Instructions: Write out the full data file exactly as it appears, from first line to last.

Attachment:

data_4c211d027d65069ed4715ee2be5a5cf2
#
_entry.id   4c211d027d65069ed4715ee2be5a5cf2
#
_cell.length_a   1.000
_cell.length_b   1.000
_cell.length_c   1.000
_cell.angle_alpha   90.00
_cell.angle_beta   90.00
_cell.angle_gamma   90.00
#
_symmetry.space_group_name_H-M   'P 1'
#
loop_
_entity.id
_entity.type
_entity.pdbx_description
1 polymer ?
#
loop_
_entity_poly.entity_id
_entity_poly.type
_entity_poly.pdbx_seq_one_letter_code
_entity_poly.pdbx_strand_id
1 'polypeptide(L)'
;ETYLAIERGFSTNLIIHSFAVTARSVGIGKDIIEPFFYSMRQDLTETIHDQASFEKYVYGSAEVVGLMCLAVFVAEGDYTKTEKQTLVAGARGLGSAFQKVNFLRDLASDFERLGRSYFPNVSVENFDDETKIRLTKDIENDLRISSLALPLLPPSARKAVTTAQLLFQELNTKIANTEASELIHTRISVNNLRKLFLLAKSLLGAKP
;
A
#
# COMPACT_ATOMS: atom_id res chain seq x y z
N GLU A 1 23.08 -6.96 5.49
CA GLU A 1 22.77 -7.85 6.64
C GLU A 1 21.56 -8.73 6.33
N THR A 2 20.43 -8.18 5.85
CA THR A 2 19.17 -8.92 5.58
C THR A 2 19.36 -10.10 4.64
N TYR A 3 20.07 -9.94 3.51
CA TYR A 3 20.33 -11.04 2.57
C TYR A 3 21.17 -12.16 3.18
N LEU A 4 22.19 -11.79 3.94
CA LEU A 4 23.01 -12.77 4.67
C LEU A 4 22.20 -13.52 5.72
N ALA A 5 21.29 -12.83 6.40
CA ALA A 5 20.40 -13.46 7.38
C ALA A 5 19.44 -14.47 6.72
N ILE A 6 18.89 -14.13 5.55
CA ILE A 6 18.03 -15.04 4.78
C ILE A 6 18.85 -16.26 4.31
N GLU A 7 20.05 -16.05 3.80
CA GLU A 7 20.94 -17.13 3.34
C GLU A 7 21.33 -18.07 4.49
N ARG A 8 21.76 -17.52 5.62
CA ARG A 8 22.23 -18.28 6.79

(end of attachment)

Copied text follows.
data_4c211d027d65069ed4715ee2be5a5cf2
#
_entry.id   4c211d027d65069ed4715ee2be5a5cf2
#
_cell.length_a   1.000
_cell.length_b   1.000
_cell.length_c   1.000
_cell.angle_alpha   90.00
_cell.angle_beta   90.00
_cell.angle_gamma   90.00
#
_symmetry.space_group_name_H-M   'P 1'
#
loop_
_entity.id
_entity.type
_entity.pdbx_description
1 polymer ?
#
loop_
_entity_poly.entity_id
_entity_poly.type
_entity_poly.pdbx_seq_one_letter_code
_entity_poly.pdbx_strand_id
1 'polypeptide(L)'
;ETYLAIERGFSTNLIIHSFAVTARSVGIGKDIIEPFFYSMRQDLTETIHDQASFEKYVYGSAEVVGLMCLAVFVAEGDYTKTEKQTLVAGARGLGSAFQKVNFLRDLASDFERLGRSYFPNVSVENFDDETKIRLTKDIENDLRISSLALPLLPPSARKAVTTAQLLFQELNTKIANTEASELIHTRISVNNLRKLFLLAKSLLGAKP
;
A
#
# COMPACT_ATOMS: atom_id res chain seq x y z
N GLU A 1 23.08 -6.96 5.49
CA GLU A 1 22.77 -7.85 6.64
C GLU A 1 21.56 -8.73 6.33
N THR A 2 20.43 -8.18 5.85
CA THR A 2 19.17 -8.92 5.58
C THR A 2 19.36 -10.10 4.64
N TYR A 3 20.07 -9.94 3.51
CA TYR A 3 20.33 -11.04 2.57
C TYR A 3 21.17 -12.16 3.18
N LEU A 4 22.19 -11.79 3.94
CA LEU A 4 23.01 -12.77 4.67
C LEU A 4 22.20 -13.52 5.72
N ALA A 5 21.29 -12.83 6.40
CA ALA A 5 20.40 -13.46 7.38
C ALA A 5 19.44 -14.47 6.72
N ILE A 6 18.89 -14.13 5.55
CA ILE A 6 18.03 -15.04 4.78
C ILE A 6 18.85 -16.26 4.31
N GLU A 7 20.05 -16.05 3.80
CA GLU A 7 20.94 -17.13 3.34
C GLU A 7 21.33 -18.07 4.49
N ARG A 8 21.76 -17.52 5.62
CA ARG A 8 22.23 -18.28 6.79